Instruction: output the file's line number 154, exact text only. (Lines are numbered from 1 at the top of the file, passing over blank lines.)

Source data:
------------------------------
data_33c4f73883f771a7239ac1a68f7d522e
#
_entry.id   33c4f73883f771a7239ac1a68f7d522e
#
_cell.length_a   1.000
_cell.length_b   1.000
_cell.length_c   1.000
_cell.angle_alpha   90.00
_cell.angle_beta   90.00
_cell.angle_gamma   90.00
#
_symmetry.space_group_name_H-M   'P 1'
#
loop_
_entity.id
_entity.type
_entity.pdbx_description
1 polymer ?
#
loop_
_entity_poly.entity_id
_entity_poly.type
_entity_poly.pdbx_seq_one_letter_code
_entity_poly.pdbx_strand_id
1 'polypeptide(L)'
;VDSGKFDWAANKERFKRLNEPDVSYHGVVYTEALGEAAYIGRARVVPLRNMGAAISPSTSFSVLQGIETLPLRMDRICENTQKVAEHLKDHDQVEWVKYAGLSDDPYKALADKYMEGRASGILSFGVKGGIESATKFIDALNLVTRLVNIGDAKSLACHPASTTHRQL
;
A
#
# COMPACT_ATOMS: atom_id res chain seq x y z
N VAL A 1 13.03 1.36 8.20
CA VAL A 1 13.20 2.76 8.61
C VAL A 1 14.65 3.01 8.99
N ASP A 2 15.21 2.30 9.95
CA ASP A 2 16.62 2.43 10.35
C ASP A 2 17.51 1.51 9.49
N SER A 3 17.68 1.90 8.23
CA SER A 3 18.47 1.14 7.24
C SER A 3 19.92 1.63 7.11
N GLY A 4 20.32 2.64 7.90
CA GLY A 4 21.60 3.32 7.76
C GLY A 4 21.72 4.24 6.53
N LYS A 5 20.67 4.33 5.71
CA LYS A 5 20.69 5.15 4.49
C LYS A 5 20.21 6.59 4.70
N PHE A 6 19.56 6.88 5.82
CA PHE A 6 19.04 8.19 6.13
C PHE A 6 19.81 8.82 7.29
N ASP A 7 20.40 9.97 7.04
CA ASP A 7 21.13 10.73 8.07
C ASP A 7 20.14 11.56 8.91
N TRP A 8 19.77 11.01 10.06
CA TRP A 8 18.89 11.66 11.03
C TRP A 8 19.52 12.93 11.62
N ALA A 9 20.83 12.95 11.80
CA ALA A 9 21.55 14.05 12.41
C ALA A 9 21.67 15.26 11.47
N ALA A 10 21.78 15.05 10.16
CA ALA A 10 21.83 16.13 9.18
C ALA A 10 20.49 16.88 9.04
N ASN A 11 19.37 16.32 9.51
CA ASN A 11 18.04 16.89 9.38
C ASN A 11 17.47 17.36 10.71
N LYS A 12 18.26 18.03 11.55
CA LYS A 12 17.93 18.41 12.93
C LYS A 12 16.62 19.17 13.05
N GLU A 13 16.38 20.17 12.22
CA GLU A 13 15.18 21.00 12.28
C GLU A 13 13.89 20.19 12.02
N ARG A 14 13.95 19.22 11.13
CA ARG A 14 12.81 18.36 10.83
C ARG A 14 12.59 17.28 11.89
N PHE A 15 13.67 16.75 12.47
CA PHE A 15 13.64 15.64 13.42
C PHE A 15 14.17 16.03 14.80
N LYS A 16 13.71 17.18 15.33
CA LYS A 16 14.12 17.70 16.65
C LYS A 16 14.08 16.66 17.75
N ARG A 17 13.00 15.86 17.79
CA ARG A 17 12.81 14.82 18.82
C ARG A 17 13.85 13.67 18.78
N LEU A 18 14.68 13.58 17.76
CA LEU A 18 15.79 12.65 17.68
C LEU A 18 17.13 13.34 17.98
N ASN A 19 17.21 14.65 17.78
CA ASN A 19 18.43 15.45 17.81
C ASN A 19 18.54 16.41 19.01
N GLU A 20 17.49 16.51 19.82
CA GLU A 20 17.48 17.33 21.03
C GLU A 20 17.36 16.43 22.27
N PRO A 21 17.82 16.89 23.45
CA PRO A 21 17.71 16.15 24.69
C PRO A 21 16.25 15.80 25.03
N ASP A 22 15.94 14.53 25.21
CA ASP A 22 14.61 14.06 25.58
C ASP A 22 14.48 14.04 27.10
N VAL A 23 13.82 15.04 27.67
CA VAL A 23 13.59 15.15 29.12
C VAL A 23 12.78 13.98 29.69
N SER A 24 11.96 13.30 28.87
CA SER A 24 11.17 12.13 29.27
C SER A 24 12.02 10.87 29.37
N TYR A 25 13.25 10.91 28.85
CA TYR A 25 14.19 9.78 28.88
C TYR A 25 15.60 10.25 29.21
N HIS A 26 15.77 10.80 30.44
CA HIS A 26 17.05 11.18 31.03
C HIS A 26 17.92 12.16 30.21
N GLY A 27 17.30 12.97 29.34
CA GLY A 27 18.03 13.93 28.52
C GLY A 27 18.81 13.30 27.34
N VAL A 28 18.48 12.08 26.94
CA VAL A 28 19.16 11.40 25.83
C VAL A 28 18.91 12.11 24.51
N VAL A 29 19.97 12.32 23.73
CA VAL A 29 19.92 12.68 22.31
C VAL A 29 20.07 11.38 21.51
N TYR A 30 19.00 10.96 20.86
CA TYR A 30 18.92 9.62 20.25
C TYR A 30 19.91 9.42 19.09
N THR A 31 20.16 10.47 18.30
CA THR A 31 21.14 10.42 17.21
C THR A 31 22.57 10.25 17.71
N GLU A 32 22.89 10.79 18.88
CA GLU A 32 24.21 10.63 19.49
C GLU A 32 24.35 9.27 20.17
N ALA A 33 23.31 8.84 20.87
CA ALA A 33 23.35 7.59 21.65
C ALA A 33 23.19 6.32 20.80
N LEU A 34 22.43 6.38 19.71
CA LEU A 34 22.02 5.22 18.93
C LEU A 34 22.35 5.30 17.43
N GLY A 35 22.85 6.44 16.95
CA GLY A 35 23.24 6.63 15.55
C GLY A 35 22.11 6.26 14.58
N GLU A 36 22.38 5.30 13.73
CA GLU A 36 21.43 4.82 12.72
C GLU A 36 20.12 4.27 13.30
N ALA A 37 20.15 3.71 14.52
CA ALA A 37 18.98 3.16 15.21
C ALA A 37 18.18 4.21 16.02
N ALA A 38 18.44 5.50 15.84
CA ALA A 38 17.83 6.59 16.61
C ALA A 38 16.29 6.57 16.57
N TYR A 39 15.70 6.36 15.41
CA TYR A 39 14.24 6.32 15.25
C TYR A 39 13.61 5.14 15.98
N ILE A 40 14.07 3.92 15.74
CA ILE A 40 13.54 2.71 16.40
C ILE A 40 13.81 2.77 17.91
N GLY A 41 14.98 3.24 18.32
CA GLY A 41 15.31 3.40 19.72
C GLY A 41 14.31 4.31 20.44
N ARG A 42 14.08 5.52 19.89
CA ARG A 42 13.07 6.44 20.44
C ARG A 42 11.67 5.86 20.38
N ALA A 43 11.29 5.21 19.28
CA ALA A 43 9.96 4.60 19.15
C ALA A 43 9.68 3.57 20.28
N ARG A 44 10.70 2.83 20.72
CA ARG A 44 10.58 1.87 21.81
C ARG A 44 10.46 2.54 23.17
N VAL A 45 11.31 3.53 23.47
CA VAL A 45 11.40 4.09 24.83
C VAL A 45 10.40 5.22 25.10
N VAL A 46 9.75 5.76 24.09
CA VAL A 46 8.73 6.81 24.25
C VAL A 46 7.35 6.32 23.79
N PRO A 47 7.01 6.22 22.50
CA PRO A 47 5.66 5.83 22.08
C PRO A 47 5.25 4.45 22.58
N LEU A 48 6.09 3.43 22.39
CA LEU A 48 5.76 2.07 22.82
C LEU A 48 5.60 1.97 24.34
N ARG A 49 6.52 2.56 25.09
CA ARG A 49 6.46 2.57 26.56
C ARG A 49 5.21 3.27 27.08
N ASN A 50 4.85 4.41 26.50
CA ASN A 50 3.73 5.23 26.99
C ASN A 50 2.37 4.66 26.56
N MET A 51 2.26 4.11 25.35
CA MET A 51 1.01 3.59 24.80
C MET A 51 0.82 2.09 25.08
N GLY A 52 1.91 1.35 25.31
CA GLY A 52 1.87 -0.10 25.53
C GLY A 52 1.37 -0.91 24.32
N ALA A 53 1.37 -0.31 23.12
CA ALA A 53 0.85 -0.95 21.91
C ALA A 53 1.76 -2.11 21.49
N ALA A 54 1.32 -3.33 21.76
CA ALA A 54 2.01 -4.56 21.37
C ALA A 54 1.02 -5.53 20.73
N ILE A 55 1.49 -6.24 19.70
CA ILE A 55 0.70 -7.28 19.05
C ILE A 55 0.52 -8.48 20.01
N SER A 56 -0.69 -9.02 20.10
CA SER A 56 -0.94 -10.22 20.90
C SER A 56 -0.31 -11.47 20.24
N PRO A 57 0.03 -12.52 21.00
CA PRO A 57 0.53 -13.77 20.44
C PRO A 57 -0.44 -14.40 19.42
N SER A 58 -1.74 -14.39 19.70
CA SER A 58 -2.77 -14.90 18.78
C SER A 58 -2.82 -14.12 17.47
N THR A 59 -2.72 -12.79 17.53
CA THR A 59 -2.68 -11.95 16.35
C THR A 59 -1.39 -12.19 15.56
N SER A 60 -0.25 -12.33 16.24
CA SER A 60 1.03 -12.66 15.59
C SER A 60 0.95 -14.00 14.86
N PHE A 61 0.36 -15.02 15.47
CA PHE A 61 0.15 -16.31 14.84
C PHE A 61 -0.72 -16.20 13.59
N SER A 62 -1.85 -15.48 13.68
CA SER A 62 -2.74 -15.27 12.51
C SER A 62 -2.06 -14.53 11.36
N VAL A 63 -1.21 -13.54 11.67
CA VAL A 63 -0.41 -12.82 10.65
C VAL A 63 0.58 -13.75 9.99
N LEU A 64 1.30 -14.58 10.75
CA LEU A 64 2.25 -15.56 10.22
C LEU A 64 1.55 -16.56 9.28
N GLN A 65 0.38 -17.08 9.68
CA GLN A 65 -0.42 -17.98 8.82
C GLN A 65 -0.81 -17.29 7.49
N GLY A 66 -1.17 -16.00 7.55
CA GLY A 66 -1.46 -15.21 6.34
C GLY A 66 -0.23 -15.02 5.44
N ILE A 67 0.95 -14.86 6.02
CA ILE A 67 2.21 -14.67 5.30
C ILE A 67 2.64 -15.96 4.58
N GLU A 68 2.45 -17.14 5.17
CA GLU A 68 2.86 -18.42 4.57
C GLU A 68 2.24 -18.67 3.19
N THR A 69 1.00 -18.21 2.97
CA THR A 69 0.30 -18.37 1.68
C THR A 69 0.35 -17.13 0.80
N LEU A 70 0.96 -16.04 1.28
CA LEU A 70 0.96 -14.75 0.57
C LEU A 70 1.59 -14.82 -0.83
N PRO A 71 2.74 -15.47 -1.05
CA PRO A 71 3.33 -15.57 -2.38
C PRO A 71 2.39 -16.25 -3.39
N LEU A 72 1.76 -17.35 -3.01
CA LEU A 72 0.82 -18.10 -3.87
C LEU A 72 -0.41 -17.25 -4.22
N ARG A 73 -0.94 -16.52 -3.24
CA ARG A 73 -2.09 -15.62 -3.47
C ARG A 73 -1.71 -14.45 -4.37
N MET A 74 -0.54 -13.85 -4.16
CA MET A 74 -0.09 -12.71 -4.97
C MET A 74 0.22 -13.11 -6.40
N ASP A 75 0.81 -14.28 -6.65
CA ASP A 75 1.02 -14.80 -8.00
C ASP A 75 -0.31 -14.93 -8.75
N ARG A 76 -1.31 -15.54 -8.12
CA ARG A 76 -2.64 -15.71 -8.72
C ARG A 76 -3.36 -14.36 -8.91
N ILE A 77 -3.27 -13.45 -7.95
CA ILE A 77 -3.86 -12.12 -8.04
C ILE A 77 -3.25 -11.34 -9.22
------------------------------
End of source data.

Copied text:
N ARG A 42 14.08 5.52 19.89